It isn’t just industrial strategy-sceptics who don’t like public money being wasted on projects which generate poor returns who should fear this policy. Rachel Reeves, Shadow Chancellor, wants to take the country’s pension funds — who are tasked with making sure we can all enjoy a healthy retirement — and force them to spend our money on politically-favoured projects. Whether it is green industry, nationalised car manufacturers, or declining coalfields receiving public subsidy, the effect is the same: unproductive incumbents hoover up subsidy, innovators are crowded out, and eventually everyone pays a high price for the following crash. 

The added danger, today, is that this kind of industrial strategy is being turbocharged by two new philosophies: Diversity, Equity and Inclusion rules, and Environmental, Social and Governance principles. This is what woke capitalism looks like in practice, and a new Legatum Institute paper on the subject exposes how dangerous it is to prosperity. 

the message is clear: private enterprise only exists to advance political goals

The Labour Party manifesto is shot through with this kind of thinking. From the National Wealth Fund, to the Race Equality Act, and Labour’s plans to mandate UK-regulated financial institutions to implement Net Zero transition plans, the message is clear: private enterprise only exists to advance political goals.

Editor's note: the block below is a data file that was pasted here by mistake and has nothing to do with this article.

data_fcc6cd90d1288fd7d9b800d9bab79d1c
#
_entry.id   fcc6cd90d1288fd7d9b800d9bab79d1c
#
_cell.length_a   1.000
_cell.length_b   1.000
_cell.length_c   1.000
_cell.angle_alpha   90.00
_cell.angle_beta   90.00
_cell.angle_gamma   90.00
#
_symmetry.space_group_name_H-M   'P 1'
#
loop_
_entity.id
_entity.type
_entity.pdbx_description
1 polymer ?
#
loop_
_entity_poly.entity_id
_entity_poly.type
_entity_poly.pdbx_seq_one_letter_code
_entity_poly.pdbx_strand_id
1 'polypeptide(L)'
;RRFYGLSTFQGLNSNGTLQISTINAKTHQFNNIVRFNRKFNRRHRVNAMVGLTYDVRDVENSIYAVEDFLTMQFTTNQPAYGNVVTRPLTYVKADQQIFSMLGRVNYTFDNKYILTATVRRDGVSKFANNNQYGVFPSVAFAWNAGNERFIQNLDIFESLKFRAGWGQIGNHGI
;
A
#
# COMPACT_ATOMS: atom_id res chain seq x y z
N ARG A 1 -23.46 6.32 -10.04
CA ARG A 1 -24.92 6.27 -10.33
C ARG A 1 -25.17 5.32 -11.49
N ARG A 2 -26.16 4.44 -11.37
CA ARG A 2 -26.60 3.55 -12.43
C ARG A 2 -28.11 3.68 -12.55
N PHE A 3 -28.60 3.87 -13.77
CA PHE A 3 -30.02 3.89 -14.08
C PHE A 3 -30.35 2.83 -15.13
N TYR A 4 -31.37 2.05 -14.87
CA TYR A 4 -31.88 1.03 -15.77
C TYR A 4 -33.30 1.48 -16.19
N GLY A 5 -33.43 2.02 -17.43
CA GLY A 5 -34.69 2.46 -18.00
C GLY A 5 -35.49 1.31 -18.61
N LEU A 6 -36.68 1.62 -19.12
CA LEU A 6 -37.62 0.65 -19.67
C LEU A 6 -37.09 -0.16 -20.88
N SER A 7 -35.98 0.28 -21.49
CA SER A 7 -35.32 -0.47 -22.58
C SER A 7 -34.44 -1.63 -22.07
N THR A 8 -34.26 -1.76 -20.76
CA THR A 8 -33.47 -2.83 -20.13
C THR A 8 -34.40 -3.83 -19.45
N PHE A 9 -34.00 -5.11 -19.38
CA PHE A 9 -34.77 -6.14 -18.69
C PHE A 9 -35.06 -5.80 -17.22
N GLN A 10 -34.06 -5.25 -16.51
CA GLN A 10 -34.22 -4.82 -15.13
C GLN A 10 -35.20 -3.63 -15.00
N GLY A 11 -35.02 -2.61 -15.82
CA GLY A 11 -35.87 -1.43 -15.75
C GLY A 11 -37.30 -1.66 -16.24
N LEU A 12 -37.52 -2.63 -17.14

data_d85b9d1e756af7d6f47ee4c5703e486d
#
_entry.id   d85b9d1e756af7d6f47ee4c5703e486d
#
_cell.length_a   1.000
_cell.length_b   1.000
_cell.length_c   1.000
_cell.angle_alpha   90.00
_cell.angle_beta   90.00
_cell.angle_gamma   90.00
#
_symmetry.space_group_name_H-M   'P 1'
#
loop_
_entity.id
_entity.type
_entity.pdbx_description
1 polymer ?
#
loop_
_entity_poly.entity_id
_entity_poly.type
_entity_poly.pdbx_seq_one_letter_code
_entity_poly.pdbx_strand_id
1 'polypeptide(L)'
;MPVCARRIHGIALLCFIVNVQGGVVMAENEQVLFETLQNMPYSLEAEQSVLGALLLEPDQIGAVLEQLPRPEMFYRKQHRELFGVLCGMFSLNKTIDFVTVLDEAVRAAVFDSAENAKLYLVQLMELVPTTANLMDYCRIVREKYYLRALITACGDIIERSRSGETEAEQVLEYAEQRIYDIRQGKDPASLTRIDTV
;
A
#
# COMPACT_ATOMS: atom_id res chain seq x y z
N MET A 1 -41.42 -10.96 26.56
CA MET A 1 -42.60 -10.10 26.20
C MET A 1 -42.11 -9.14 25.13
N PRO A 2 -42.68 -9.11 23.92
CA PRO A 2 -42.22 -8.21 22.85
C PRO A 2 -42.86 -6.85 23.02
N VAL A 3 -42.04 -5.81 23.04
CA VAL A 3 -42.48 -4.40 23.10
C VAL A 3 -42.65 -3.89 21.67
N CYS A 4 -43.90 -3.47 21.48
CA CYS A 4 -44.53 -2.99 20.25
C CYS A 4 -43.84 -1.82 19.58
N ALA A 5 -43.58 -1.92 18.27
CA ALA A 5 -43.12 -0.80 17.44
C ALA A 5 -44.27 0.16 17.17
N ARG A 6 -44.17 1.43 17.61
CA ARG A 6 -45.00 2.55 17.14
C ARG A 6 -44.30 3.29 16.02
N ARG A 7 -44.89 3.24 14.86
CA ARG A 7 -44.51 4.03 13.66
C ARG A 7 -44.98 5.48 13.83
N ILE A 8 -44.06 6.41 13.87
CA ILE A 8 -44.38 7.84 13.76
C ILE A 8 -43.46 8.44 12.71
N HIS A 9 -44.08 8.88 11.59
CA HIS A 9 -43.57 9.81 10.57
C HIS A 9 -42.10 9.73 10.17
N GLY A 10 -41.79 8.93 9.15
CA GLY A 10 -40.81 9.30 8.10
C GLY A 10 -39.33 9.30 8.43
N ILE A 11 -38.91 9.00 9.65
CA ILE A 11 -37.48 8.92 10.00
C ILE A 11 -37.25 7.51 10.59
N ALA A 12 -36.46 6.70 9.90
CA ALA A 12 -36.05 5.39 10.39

Let’s look at what this actually means. The National Wealth Fund will divert private and public capital to projects which might otherwise be able to be funded through market forces, given the right regulatory environment, or projects which offer no economic benefit at all. The Race Equality Act, which is expected to mandate diversity-related hiring, reporting, and pay requirements, will end meritocracy in the workplace, and will create a divisive, legalistic working environment. Net Zero transition plans will have huge costs on the economy. They won’t just impose administrative costs on businesses, they will have real-world consequences: businesses will lose access to finance, farmers will be regulated out of existence, and aspirant homeowners won’t be able to get a mortgage to buy a home with leaky windows. This is a recipe for poverty, not prosperity, and Labour must be scrutinised. 

The great tragedy is that there is plenty of evidence of the failure of these ideas around the world. Labour is copying “Bidenomics” with its green industrial strategy. But Bidenomics is failing in America: inflation is increasing, and businesses are tied up in ESG knots to meet the impossible compliance requirements for government subsidy. In Europe, the public are revolting against the EU’s Net Zero regulations. The hype and excitement about ESG investment from a few years ago has disappeared, and an increasing amount of new evidence has been produced which shows its fundamental flaws. 

Instead of removing the real barriers to growth and prosperity in the UK — complicated and unpredictable planning rules, expensive energy, high taxes, and mass immigration — Labour’s economic growth agenda amounts to special rules for favoured sectors, the imposition of grievance and identity politics in all workplaces, and the politicisation of all businesses. It won’t save the planet, it won’t save the economy, and it certainly won’t be pretty.